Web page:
'Man Of Steel' Is THE Superman Of Our Generation

...audiences need a film that taps into the Zeitgeist. I think "Man of Steel" just might be that film.

I will admit to you, I had my serious fears and doubts about "Man of Steel," the new Superman movie hitting theatres next year. Some of these fears were spawned from, obviously, how poorly "Green Lantern" was received -- as well as no underwear over the tights (you always need underwear over the tights). The recent promo pic of Superman in handcuffs also had me worried; it just seemed too stark, too dark. But the new trailer for the film -- which you can read about at length at MTV Splashpage -- really convinced me that there was something more there. And that's because, at least judging from what little I've seen, this seems like a deeply mythic movie that delves into the very DNA of the Hero's Journey.

This new young Clark Kent doesn't have "super powers." In the trailer, he's obviously struggling with extra-sensory perception. In the trailer, Superman doesn't have "super powers" -- concentric rings of telekinetic force radiate from his fist. This isn't the vague fantasy of  the superheroes of yesteryear. This is a hard-edged story along the lines of "Chronicle" and "Looper." Clark/Superman's abilities have a reality and weight about them that is admittedly frightening. Is he our savior or our destroyer? Are we his adoring public or an angry mob, pitchforks in hand? Will we kill our only hope, out of fear? Should he sacrifice himself to save humanity, anyway?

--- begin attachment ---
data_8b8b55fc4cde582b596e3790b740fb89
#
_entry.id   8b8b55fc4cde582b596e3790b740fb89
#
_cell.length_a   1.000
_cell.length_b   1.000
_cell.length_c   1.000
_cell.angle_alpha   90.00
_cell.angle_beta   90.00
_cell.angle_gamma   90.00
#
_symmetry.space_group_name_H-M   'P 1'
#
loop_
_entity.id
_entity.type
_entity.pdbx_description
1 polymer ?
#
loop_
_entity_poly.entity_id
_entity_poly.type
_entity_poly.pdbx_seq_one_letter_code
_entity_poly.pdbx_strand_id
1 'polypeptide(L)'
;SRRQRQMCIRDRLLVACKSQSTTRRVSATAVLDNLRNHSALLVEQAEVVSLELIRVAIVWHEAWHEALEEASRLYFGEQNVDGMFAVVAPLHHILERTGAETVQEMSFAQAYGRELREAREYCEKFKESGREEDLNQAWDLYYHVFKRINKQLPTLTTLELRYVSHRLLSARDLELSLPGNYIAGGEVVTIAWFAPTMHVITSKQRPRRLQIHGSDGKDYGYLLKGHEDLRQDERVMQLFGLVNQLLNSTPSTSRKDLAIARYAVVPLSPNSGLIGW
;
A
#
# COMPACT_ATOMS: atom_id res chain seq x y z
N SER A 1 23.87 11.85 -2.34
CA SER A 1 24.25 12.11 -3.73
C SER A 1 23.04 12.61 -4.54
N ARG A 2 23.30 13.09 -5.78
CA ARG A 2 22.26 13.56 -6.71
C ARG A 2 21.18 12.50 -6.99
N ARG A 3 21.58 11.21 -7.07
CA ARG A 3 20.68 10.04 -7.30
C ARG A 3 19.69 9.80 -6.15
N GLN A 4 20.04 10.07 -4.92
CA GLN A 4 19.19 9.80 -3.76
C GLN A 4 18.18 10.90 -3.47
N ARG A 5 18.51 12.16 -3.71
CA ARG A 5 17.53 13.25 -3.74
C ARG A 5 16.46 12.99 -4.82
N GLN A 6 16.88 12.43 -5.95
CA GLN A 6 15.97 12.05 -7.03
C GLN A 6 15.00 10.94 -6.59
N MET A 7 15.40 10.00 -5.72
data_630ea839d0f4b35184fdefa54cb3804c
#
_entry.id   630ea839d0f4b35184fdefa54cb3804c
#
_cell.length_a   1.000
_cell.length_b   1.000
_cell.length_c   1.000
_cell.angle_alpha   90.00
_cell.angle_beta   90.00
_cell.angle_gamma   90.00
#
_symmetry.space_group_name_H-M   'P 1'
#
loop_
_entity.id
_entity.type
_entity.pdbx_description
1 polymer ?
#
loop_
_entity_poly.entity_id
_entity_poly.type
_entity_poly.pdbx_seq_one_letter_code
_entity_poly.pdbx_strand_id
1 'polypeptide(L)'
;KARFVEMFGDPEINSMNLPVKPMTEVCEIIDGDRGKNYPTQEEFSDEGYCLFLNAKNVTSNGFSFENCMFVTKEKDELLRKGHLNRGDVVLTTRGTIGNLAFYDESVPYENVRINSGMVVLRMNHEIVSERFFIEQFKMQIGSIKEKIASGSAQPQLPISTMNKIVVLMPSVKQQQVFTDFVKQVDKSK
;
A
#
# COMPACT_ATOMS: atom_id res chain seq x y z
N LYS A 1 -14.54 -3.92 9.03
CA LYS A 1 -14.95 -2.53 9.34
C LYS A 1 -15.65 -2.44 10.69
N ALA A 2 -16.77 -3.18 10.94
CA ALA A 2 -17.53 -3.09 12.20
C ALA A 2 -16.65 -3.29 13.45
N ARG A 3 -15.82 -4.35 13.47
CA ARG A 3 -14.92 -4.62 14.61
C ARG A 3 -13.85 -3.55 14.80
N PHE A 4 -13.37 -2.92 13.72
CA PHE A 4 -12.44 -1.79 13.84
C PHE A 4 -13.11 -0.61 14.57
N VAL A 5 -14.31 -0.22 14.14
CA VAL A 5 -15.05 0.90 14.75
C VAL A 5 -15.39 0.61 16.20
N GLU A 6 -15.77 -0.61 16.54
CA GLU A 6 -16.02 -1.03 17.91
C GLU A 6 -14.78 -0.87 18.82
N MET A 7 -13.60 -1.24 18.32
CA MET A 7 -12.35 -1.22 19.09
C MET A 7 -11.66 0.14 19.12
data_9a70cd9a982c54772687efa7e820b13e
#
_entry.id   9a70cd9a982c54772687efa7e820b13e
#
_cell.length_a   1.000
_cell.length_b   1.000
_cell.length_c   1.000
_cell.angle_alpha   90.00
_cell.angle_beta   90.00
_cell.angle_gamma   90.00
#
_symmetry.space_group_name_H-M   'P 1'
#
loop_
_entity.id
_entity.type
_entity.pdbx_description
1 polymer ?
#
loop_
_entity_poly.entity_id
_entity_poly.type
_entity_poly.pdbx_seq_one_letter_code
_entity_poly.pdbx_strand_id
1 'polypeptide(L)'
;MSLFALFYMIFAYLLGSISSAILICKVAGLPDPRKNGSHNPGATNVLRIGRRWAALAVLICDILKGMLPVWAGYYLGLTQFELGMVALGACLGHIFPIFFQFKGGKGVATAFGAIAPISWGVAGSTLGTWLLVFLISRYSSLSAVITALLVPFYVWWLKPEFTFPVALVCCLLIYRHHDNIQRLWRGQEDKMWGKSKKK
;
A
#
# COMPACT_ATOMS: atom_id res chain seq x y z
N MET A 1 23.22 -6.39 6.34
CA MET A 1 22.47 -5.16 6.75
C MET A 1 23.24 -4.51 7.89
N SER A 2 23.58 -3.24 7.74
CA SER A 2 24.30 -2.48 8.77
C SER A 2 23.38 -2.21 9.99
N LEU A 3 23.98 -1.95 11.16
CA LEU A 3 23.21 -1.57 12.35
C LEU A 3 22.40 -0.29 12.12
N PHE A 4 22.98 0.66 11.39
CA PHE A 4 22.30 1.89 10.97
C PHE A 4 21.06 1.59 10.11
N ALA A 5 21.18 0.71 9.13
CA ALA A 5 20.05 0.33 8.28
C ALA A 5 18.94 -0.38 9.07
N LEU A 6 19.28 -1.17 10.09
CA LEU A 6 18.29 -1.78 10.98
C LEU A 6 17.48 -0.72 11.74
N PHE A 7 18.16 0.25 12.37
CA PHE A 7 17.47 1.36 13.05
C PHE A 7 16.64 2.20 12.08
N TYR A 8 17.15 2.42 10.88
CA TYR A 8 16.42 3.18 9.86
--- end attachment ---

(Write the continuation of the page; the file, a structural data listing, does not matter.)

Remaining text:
Stop me when this all starts to sound a bit too religious.

But, as several writers like Grant Morrison has pointed out, a character like Superman is so enduring because he is, in a sense, our current "Hero," our current "Savior," our current "godlike" figure that retains meaning beyond matters of individual religious preferences. We see that "S" on his chest, that spit-curl, those colors, and it just circumvents our consciousness and hits directly our primal center -- Superman is Our Hero.

And this is what I believe is being done here with "Man of Steel." As the public has matured and gone through its evolution, so has the figure of Superman through many comics, TV shows, and movies. What we have with "Man of Steel" is the Superman of OUR generation, a Superman that addresses our true needs, concerns, dreams, and hopes/fears for the future. And that's why I think it will click with moviegoers, in a way that "Superman Returns" -- a film that in many ways was an unabashed "love-letter" for a beloved time that has unfortunately gone by -- did not.

I don't believe that audiences have time for nostalgic love-letters. They need a film that taps into the Zeitgeist. I think "Man of Steel" just might be that film.

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